Almana no Kiseki
A distant cousin to Capcom's Bionic Commando, this platformer employees an unusual grappling hook-and-rope mechanic. Almana draws inspiration from two sources: Roc 'n' Rope, an earlier Konami arcade game which used the same grappling hook system; and Indiana Jones.
Your fedora clad adventurer comes pre-equipped with throwing knives, but will quickly find a gun, bombs, bolas, and what appear to be naval mines (!). Unfortunately, all weapons have limited usage, while enemies respawn infinitely, so you can't engage in indiscriminate slaughter. You know what your character really could use? A whip.
For a Konami game, the controls are a little shaky, and shooting and climbing the ropes isn't quite as effortless as it should be. Considering just how frequently you need to use the grappling hook, this is a real shame. Both Almana no Kiseki and Majou Densetsu II feature music by Kinuyo Yamashita, who composed the score for the first Castlevania.
Highway Star/Rad Racer
By this time, things must have been looking up for Square. The team from 3D Worldrunner, Hironobu Sakaguchi, Nubuo Uematsu and Nasir Gebelli, recreated that game's success with this technically impressive Out Run clone. Shortly thereafter, they would again combine their talents to create the even more successful Final Fantasy*, which ended up the video game equivalent of a license to legally print money.
Until then, they'll just have to be satisfied with having put out the best racing game on the Famicom so far.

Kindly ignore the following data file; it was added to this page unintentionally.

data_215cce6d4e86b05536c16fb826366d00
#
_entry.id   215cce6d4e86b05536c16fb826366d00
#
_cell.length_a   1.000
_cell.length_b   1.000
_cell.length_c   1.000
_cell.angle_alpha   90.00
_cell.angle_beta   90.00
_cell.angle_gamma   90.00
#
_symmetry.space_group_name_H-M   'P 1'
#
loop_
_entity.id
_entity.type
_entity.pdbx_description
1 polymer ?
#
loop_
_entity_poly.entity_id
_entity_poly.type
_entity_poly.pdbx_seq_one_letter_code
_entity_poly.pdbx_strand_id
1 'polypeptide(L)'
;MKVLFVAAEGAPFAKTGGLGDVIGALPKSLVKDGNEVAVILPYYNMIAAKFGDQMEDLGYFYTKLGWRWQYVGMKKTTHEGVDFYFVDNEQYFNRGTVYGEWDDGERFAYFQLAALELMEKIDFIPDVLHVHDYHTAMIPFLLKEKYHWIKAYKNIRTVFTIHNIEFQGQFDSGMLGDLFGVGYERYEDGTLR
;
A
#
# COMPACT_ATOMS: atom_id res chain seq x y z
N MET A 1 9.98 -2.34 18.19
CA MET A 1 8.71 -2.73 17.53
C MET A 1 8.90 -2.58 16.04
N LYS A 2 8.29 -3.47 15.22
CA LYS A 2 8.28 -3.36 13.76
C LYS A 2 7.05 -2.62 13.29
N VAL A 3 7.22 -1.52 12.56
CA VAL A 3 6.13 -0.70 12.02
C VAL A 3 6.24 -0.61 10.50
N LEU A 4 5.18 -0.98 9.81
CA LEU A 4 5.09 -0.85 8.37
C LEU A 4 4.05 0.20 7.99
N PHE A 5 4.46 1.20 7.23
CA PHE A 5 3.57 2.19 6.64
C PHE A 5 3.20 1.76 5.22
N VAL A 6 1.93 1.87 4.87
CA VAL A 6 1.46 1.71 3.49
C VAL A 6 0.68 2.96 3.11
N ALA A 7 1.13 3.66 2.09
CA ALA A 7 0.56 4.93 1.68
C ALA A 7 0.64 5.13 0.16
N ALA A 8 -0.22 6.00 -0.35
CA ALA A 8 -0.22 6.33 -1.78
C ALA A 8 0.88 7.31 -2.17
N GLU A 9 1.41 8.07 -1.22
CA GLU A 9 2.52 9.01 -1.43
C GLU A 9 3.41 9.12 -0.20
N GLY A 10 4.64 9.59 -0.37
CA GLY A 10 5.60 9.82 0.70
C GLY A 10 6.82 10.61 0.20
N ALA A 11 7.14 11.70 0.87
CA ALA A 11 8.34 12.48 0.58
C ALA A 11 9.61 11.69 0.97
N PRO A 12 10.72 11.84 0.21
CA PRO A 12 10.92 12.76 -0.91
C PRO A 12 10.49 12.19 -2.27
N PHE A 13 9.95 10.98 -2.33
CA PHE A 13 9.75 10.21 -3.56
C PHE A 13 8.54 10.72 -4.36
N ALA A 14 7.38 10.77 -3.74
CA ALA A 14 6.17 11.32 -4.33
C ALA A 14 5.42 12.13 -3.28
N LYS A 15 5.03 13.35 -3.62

Though it wasn't clear from the US version, this game is Hudson's followup to Bomberman. Here, instead of running around in typical Bomberman style rooms, your 'roided up and heavily armed character is out to save the world from environmental devastation the only he knows how - by blowing everything up. Aside from bombs, you'll pick up missiles, batteries, candles and life preservers. Because, you know, robots can't swim.
HAL's first attempt at an action game for the Famicom, 1986's Gall Force, was, from a gameplay perspective, a disaster. They certainly fare better with this odd little shoot-em-up. Air Fortress alternates between very simple hori shoot-em-up levels, and "on foot" segments taking place inside the titular fortresses. Unusually high quality backgrounds on this title.
No episode of Chrontendo would be complete, without its share of truly wretched games.
Miracle Ropit's Adventures in 2100
From our good buddies at Micronics, it's another shitty game! Their winning formula: take the chick in a robot suit concept from Metroid, subtract everything cool and replace it with equal portions of suck. What kind of strange lifeforms will you encounter while exploring alien worlds? How about goats, dogs and uh... floating parallelograms.
Transformers: The Head Masters
Ignoring the possibilities for crude jokes made at the expense of a name like "Head Masters," I'll just point out this is nominally better than Convoy no Nazo. Still, don't expect too much. Takara has taken their popular line of toys whose about cars that can turn into robots, and produced a game about cars that cannot turn into robots, and robots that cannot turn into cars. A Transformers game with no transforming! Well played, Takara....
Elnark no Zaihou
Congratulations, Towachiki, for making the least memorable game this episode. I almost forget to mention this game while writing this post. The Indiana Jones styled setting (again!) has you tromping around the South American jungle, looking for ancient temples or something. The mysterious developer has left traces of their work in other games such as Mirai Shinwa Jarvas and Takeshi Chosenjou! Bonus: the game loops you around the same backgrounds over and over again, until you perform some completely arbitrary action to transport you to a new area. People who complain about Castlevania II should try playing this for a bit of perspective.